Contact Caroline Lezny at

“X” Daniel Sloss Streaming On: HBO If you like: Bo Burham, Ali Wong, Trevor Noah

Contact Dessi Gomez at CLAIRE KOPISCHKE | The Observer


The observer | TUESDAY, DECEMBER 3, 2019 |

Reform my forum

Inside Column

An homage to friendship Julianna McKenna News Writer

Walking into my junior year of college, I was prepared to face a lot. I expected to be busy all the time. I expected to be working harder than ever. I expected to be networking, trying to find internships and attempting to maintain some semblance of a social life. What I didn’t expect was the constant feeling that college is starting to pass me by. For whatever reason, this semester, more than ever, has been a time when my roommates and I have often paused to contemplate the moments that solidified our friendships. After reflection, I realized this is only something an inside column can address. If you’ve had the opportunity to acquaint yourselves with the famed columns “Make it a hot girl semester” by Maria Leontaras and “On living with extroverts” by Sara Schlecht, then you might know what to expect next. If you have not, first, you should, but second, brace yourselves for a dramatic documentation about what it’s like to live with your three best friends. In a room full of incredibly different personalities ranging from boisterous to pensive and chaotic to introspective, how we all fit can appear bewildering. There are pages worth of answers why we do, but I will spare all of you. Instead, I will talk about the first and most universal answer — music.  I was once a young, inexperienced freshman trying to find her way before the start of her first semester. I met my first friend and roommate, Emily, and we immediately bonded over our love of Darren Criss (For those of you unfortunate people who do not know him, he is best known for his fantastic portrayal of Blaine Anderson on “Glee.”). If you ever find yourself walking down our hallway and happen to hear the melodious “Glee” covers playing, you will know Emily and I are alone in the room. (This is because my roommate Sara forbids the streaming of these wonderful albums when she’s in the room, and, more importantly, because Emily and I have been, and will always be, nerds.)  Only hours after meeting Emily, I literally stumbled into my friend Maria as our first encounter consisted of her tripping on a stick and (almost) falling over. Evidence of Maria and I consists of blasting Taylor Swift, Harry Styles and general screaming sounds echoing throughout the hall. (Together, Maria and I play some of the most obnoxious music selections, which is only fitting seeing as we have the most obnoxious personalities.) I met my last roommate, Sara, through this wonderful paper. Sara and I are best known for lying on the futon blasting our sad boy music. On any given day, Sara and I can be caught listening to anything from Father John Misty to Lucy Dacus. (Some people liken our great music taste to funeral music, but we both know better.) If you’ve managed to finish reading this column, you might be wondering what was the point. The truth is, there is none. I just really love writing about my friends. Contact Julianna at The views expressed in this Inside Column are those of the author and not necessarily those of The Observer.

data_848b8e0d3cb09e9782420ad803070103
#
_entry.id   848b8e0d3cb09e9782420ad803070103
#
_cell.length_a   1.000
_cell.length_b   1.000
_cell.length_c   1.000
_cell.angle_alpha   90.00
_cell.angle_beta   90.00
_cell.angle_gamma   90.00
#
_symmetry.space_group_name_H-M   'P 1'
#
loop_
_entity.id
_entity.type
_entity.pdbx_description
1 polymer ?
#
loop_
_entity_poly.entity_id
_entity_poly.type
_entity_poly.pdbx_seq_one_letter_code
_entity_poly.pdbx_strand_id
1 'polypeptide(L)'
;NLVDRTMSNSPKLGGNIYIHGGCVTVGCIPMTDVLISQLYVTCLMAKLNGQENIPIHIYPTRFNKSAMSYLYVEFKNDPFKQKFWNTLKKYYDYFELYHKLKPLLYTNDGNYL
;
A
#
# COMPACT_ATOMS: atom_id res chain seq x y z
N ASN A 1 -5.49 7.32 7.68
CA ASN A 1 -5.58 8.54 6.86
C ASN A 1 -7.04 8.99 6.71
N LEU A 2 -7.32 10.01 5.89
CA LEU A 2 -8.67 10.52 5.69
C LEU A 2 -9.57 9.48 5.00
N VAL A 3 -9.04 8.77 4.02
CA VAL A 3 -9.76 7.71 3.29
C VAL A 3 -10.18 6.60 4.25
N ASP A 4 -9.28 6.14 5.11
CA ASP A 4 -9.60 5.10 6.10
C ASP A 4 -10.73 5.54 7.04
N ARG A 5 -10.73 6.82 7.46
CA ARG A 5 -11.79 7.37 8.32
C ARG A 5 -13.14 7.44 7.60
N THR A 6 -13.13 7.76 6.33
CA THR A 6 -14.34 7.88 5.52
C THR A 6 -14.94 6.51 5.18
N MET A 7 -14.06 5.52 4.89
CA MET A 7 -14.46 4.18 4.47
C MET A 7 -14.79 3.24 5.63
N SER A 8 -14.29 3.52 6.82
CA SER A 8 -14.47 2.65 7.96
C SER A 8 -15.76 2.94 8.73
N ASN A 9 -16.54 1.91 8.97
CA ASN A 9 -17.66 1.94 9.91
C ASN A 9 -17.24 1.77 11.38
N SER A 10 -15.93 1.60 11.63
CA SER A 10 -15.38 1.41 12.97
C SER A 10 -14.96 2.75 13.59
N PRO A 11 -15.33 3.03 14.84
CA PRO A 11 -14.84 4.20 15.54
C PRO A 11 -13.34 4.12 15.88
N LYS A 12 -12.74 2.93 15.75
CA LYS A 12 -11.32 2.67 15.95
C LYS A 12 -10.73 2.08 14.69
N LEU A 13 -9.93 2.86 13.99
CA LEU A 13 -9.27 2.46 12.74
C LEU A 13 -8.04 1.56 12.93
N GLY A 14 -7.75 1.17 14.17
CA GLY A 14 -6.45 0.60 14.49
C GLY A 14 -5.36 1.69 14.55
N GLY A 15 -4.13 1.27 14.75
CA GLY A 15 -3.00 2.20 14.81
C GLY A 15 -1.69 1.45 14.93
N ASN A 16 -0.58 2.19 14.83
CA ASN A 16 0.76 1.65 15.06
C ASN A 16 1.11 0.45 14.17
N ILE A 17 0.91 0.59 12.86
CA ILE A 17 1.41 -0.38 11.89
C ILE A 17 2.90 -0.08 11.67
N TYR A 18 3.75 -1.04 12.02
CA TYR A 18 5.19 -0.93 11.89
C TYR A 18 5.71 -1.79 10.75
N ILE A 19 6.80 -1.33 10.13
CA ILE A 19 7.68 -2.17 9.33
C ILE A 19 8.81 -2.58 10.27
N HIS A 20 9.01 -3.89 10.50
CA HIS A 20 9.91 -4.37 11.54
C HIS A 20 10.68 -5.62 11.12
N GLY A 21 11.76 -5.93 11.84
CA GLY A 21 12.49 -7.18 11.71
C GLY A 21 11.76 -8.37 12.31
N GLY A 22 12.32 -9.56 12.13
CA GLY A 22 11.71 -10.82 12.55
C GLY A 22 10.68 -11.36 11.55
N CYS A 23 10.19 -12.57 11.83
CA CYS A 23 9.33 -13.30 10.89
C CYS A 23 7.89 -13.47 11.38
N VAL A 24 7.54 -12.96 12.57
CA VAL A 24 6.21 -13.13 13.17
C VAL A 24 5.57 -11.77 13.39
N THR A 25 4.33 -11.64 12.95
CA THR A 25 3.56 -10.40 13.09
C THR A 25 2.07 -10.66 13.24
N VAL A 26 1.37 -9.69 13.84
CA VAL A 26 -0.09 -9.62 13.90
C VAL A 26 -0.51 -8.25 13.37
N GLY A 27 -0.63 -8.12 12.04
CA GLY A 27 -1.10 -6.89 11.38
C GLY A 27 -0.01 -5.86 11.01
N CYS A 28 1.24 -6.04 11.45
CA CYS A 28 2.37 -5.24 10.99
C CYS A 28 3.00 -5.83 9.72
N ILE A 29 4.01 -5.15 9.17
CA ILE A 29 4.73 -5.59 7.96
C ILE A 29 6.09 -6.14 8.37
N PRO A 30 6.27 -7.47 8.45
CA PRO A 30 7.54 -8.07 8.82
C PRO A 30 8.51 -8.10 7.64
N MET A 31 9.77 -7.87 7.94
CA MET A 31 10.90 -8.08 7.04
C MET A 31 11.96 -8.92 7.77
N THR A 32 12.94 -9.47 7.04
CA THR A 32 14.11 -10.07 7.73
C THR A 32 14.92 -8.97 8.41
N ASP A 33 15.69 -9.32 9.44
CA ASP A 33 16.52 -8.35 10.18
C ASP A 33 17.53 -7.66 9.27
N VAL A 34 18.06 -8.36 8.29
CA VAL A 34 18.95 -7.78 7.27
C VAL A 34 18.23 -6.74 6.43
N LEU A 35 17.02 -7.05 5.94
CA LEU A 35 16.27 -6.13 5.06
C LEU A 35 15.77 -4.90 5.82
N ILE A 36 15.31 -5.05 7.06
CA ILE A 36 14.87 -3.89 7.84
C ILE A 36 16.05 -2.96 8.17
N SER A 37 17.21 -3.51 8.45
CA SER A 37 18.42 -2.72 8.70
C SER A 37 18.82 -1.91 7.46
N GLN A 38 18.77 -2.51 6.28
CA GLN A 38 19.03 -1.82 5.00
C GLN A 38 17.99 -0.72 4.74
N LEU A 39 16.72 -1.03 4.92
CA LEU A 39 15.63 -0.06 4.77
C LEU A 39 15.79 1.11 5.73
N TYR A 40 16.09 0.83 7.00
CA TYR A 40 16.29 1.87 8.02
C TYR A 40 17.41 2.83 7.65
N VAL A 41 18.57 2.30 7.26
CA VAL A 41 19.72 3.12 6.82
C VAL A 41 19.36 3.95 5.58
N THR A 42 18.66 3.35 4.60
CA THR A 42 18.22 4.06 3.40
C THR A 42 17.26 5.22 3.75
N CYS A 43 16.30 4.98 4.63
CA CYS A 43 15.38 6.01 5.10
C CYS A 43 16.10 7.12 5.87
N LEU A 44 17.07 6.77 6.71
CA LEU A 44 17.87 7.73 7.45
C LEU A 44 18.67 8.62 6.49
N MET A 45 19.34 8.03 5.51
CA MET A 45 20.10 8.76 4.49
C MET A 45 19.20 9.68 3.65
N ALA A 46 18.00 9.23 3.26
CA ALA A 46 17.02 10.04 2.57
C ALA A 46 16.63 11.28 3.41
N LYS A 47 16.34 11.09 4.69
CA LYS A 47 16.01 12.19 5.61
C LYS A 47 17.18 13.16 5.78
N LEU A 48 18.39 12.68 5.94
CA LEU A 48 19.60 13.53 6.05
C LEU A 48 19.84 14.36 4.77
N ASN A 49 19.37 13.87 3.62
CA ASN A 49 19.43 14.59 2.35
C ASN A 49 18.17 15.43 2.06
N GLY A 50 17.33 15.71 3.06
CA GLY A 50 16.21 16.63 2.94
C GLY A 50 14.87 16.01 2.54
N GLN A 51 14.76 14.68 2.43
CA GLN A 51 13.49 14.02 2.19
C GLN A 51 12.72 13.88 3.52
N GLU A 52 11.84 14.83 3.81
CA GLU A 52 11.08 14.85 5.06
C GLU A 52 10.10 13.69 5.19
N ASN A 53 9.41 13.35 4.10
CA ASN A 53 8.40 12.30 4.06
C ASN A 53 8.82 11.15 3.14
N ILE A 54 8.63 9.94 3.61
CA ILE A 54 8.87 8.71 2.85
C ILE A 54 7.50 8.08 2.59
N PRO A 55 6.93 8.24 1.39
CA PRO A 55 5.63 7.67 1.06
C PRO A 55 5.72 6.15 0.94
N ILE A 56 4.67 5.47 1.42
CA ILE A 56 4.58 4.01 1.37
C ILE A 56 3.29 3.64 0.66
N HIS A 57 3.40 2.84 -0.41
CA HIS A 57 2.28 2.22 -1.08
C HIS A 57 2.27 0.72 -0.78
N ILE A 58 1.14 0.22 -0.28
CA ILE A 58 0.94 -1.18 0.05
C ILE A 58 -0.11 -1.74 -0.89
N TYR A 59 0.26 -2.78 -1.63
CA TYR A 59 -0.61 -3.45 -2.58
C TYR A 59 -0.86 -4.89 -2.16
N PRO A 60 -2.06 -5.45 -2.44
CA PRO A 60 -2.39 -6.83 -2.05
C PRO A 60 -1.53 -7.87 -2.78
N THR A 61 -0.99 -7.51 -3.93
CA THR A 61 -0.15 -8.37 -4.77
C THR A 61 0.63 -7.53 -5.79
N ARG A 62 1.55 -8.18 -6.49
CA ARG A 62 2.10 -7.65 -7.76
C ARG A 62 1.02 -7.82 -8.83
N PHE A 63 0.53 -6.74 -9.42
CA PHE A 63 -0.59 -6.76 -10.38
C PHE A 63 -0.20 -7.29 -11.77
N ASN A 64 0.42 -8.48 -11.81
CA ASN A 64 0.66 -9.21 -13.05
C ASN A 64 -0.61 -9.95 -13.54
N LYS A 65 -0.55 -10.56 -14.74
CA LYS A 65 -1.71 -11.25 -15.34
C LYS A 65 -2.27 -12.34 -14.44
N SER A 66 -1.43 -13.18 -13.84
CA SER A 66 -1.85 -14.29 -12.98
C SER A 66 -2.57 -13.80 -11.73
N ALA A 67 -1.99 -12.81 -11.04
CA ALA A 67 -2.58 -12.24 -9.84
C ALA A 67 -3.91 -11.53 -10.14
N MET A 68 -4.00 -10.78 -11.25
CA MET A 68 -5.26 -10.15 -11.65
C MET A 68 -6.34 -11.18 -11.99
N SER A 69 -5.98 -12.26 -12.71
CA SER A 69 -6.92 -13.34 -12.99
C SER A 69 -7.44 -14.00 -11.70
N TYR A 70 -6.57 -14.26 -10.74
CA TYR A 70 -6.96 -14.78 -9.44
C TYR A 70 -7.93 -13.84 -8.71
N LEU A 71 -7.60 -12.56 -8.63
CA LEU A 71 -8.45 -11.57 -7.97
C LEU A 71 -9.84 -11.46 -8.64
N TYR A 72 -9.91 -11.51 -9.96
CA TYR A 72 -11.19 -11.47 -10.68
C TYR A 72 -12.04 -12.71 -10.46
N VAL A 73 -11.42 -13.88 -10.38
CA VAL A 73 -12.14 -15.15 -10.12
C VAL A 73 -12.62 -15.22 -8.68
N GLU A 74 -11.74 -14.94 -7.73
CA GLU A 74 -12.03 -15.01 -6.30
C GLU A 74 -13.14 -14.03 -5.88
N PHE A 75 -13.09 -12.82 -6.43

Join the conversation. Submit a Letter to the Editor:

Ashton Weber Welcome to Ashtown